According to Edelman’s 2021 Trust Barometer, business is the most trustworthy institution today compared to government, media and NGOs. As Lemonade scales its business while making a positive impact on the world, it represents the redefined role companies are meant to play in society – where they are for both profit and good.
This new expectation of companies and their CEOs creates a responsibility and an opportunity for companies to play an active role in building a better future for all in the next normal.
Preparation for the next normal
I’ve seen more changes in the past 12 months than in the past 12 years. But now, with HubSpot welcoming its 100,000th customer and handing it over $ 1 billion, I’m not looking back as much as I’m excited.
The next normal doesn’t look like 2019 and doesn’t look very similar in 2020 either. It will be an era unique in the trends it heralds and the possibilities it offers. At HubSpot, our job will be to help our future and existing customers take advantage of these opportunities and continue to help Headspace, Monday.com, Airstream and Lemonade scale and shape the behaviors that define the next normal.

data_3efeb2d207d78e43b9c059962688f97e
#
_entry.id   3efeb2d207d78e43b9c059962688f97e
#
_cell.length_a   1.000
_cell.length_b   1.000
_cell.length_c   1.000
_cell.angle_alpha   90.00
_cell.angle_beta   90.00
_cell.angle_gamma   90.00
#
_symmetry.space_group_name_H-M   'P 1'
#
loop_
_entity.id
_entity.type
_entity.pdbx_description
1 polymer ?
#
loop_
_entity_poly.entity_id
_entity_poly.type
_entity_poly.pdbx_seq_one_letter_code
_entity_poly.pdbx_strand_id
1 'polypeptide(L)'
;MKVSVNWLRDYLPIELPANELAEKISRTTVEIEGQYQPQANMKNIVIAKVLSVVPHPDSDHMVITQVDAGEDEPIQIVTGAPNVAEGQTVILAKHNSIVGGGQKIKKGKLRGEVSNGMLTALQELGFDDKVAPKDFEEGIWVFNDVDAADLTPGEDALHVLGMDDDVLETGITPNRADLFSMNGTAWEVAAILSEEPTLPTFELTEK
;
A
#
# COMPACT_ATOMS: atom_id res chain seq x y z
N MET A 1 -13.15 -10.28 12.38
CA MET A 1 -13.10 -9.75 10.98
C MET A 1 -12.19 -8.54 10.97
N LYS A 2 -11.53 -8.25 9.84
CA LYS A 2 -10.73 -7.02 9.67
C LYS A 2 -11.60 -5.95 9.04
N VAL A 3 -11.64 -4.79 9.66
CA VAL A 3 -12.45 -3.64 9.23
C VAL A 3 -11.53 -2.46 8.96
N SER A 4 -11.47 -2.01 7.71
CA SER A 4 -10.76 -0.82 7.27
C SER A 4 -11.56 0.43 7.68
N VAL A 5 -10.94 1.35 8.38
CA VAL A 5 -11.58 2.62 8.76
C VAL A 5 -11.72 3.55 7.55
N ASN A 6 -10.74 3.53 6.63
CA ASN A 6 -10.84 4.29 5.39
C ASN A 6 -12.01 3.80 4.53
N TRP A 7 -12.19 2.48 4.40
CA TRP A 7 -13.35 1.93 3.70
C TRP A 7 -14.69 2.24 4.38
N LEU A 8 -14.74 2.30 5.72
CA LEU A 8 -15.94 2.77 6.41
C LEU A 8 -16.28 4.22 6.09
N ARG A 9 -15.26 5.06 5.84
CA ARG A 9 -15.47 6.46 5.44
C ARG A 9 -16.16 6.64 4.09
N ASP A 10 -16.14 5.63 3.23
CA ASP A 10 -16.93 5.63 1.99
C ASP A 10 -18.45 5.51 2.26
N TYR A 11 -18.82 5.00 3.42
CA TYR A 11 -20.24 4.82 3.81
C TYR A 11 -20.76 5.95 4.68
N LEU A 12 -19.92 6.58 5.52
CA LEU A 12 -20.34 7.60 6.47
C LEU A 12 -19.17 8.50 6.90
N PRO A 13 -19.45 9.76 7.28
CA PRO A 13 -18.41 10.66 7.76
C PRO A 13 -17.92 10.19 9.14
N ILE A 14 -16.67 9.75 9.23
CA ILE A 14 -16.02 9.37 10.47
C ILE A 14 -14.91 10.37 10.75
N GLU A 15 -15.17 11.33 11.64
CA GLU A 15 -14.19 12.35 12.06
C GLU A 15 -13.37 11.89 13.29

We plan to do this primarily by listening to our customers and then using their feedback to deliver a world class CRM platform as unique as the times we live in and capable of empowering companies to scale over To be successful for years.
I want to thank every customer, partner and employee for helping us get where we are today. Without their passion, advocacy, trust and feedback, the last 15 years would not have been so exciting and the next 15 years would not have been so promising.
Our mission is to help millions of organizations grow better. This week we reached an important milestone on this journey. But just like the next normal case begins, so is HubSpot.